French films made up a third of the programming at the festival this year, including Eric Rohmer’s pro-aristocracy The Lady and the Duke and Jacques Rivette’s trifle, Va Savoir. A backstage melodrama about neurotic artists and their romantic entanglements, Va Savoir focuses on mostly unlikable, self-involved actors, without providing any fresh ideas about love, or even sexual tension. Offering a much more playful take on the artist’s romance, Youssef Chahine’s French-Egyptian co-production, Silence, Were Rolling, makes a silly, spirited show of its soap operatic fixations.
The finest of the French film bunch was Catherine Breillat’s sensational Fat Girl, a bold and morbid take on adolescent female sexuality. Shockingly, Breillat identified herself a “puritan” in her own sexual life during a post-screening press conference. Sex was also a hot topic in Solondz’s Storytelling, in which a young white student (Selma Blair) subjects herself to a humiliating seduction by her black professor (Robert Wisdom), apparently out of a sense of political correctness.
Not quite so gruesome as the other erotic tales but quite a bit more fun, Y Tu Mama Tambien (Mexico) marks director Alfonso Cuaron’s return to his homeland with a rowdy road movie sex comedy after making Hollywood productions A Little Princess and Great Expectations. Two horny guys embark on a journey to a fictitious beach in the hopes of seducing the Spanish woman who is along for the ride. She suggests that they may be in love with each other, but after pleasantly entertaining the idea, they do not dare to speak that love’s name. Another teenage girl does speak “lesbianese” in La Cienaga (Argentina), the most notable debut film at the festival. An assured first feature by Lucrecia Martel, the film has a fresh look and style largely absent among the works by established filmmakers.
Unlike many other international film festivals, or even the annual Lincoln Center/Museum of Modern Art co-sponsored New Directors New Films series, the New York Film Festival highlights predominantly “name” directors of international acclaim. And in 2001, the old guard certainly was accounted for: 92-year-old Manoel de Oliveira’s I’m Going Home (Portugal/France) and 81-year-old Rohmer’s The Lady and the Duke; Shoshi Imamura’s 20th film, Warm Water under a Red Bridge (Japan) and Youssef Chahine’s 40th film, Silence We’re Rolling.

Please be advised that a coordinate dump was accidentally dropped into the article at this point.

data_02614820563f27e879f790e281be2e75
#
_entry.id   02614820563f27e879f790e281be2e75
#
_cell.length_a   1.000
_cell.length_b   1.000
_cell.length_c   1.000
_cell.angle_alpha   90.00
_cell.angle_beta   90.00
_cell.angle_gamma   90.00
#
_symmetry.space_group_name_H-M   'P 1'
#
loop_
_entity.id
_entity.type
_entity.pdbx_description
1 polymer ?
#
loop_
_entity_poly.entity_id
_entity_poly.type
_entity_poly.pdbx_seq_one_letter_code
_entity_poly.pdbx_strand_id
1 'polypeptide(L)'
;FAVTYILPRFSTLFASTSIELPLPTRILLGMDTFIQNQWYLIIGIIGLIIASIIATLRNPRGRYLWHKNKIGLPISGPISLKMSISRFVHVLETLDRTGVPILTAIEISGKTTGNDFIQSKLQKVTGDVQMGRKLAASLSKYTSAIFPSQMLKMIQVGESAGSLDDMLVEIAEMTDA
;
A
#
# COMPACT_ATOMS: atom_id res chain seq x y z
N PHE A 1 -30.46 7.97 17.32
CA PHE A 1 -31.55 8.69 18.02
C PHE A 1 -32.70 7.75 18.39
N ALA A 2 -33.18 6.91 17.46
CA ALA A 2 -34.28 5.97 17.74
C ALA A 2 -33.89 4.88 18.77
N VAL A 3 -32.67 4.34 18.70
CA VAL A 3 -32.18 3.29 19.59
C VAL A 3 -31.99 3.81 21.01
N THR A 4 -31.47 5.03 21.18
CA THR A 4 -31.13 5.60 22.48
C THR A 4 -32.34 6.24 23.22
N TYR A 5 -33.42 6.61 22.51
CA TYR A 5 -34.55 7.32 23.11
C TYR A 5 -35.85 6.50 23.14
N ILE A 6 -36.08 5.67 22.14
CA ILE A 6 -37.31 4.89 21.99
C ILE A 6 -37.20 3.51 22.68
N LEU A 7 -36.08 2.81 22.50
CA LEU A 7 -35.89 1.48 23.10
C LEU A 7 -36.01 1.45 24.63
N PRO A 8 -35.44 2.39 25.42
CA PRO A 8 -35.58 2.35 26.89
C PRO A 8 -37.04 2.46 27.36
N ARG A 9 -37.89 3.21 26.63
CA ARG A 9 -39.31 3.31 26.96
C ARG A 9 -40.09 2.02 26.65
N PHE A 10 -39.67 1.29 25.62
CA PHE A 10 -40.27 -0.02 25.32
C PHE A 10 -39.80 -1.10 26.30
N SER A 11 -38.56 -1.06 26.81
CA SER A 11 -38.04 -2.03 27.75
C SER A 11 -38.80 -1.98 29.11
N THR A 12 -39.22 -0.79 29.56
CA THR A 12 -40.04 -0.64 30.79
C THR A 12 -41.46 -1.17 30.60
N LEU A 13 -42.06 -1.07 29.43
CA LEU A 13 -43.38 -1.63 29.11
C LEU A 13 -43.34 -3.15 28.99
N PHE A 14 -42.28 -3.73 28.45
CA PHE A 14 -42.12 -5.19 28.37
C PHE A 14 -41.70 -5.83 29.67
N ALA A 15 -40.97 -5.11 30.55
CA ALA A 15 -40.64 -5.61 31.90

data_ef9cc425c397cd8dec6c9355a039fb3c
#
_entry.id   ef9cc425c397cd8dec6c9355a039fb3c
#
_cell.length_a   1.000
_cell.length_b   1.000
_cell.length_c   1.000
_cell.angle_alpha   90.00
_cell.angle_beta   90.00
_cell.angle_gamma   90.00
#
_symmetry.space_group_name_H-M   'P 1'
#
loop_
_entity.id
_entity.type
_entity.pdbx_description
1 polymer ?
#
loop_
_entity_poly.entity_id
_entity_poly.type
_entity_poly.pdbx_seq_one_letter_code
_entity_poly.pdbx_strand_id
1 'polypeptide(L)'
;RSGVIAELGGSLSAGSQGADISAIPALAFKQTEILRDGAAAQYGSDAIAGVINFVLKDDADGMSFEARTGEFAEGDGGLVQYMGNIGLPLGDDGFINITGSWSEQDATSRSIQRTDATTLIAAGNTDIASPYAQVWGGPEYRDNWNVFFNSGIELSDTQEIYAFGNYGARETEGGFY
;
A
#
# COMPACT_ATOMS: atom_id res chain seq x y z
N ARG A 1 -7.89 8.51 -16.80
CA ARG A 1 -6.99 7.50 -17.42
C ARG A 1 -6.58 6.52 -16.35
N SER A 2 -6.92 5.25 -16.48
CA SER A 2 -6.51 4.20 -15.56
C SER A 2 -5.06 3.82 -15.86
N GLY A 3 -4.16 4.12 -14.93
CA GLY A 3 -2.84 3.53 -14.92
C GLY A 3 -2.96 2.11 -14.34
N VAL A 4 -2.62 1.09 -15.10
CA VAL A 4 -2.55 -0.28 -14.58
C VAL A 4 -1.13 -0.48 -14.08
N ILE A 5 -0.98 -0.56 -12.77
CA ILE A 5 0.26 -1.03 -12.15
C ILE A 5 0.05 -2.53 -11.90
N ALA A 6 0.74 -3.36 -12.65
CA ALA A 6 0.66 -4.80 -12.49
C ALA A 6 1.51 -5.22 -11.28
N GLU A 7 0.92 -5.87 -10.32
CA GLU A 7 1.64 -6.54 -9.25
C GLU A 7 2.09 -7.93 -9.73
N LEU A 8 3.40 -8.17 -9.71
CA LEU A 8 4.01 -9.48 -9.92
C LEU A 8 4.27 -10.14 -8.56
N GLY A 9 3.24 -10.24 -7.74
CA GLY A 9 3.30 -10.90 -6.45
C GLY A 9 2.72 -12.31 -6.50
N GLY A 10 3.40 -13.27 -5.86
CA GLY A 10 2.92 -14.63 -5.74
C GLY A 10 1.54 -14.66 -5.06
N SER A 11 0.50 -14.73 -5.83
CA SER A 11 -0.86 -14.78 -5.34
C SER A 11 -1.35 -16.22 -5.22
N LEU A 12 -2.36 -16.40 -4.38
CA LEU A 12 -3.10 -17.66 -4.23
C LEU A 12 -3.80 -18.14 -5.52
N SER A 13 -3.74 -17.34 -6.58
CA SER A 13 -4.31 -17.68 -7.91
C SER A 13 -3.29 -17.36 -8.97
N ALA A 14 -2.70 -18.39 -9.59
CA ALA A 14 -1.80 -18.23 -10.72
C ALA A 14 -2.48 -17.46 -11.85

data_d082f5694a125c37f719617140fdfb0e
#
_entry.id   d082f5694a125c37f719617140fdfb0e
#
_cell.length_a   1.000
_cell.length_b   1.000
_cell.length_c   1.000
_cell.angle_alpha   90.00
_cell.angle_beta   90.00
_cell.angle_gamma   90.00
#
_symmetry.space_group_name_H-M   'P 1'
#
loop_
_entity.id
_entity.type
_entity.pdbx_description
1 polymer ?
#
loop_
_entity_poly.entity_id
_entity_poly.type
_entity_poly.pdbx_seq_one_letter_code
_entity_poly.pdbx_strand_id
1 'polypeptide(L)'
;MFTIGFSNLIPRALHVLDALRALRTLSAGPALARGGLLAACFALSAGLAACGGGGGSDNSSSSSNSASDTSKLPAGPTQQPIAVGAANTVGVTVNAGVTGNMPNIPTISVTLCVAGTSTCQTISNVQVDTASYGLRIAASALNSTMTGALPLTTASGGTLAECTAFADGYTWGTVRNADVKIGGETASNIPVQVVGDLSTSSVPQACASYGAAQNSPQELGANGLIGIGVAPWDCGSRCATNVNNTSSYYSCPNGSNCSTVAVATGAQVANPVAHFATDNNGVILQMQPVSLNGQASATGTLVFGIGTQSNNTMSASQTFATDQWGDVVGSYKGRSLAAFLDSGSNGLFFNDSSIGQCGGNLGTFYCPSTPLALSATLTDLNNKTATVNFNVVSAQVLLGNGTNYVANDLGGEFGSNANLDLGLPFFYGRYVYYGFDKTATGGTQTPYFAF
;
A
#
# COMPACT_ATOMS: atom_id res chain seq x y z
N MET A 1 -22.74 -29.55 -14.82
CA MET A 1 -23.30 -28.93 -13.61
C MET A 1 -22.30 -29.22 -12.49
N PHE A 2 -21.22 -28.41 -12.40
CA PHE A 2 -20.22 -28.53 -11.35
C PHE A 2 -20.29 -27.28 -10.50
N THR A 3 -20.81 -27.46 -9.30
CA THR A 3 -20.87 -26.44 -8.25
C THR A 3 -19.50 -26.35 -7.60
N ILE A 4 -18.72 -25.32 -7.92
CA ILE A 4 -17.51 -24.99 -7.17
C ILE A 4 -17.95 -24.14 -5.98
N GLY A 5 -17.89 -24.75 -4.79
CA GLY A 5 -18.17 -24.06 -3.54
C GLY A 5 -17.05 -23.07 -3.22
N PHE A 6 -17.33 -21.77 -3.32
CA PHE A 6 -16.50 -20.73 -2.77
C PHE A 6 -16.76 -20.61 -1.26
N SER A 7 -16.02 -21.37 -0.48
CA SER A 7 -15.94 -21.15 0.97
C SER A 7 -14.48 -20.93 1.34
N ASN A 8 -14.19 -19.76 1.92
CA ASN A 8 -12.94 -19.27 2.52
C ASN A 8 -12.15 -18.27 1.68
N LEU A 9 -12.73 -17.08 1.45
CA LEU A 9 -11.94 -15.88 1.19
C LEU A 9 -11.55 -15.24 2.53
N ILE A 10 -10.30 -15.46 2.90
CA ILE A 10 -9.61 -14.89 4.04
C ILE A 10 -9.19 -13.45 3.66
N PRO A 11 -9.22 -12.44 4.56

These films were infinitely more original than any of the shorts that played before each program. Definitely the weak link in the festival line-up, the shorts—notably Candy Kugel’s Inbetweening America (US), Adam Stevens’ Beautiful (New Zealand), and Geoff Dunbar’s Tuesday (UK)—were glossy, mediocre-at-best time-fillers. The only shorts with any vitality were performance-based, including Dayna and Gaelen Hanson’s dance piece Measure (US) and Ola Simsonsson and Johannes Stjarne Nilsson’s percussive Music for One Apartment and Six Drummers (Sweden). With so many aspiring filmmakers and festivals throughout the world focusing on short-form films and videos, the selections for the New York Festival were depressingly uninspired.
The shorts aside, the New York Film Fest’s uniform classiness—from high-profile premieres and directors’ appearances to the Lincoln Center location on the Upper West Side—offered a semblance of normalcy, as the festival went off without incident or scandal. This is certainly more than can be said of the process of getting to the Festival, as mass transit remains affected by the WTC attacks. The 1-2 subway line that services Lincoln Center (a jumbled reconfiguration of the 1-2-3-9 lines, following the WTC attacks) was the source of daily frustration for many filmgoers, as trains inevitably stalled, ran overcrowded, or went Express, without warning, skipping the Lincoln Center station altogether. The diverse collection of international work on view remained apart from such everyday hassles. And amid the now ubiquitous displays of U.S. patriotism and religion (“One nation under God,” etc.), the Festival provided a welcome alternative flow of images and voices.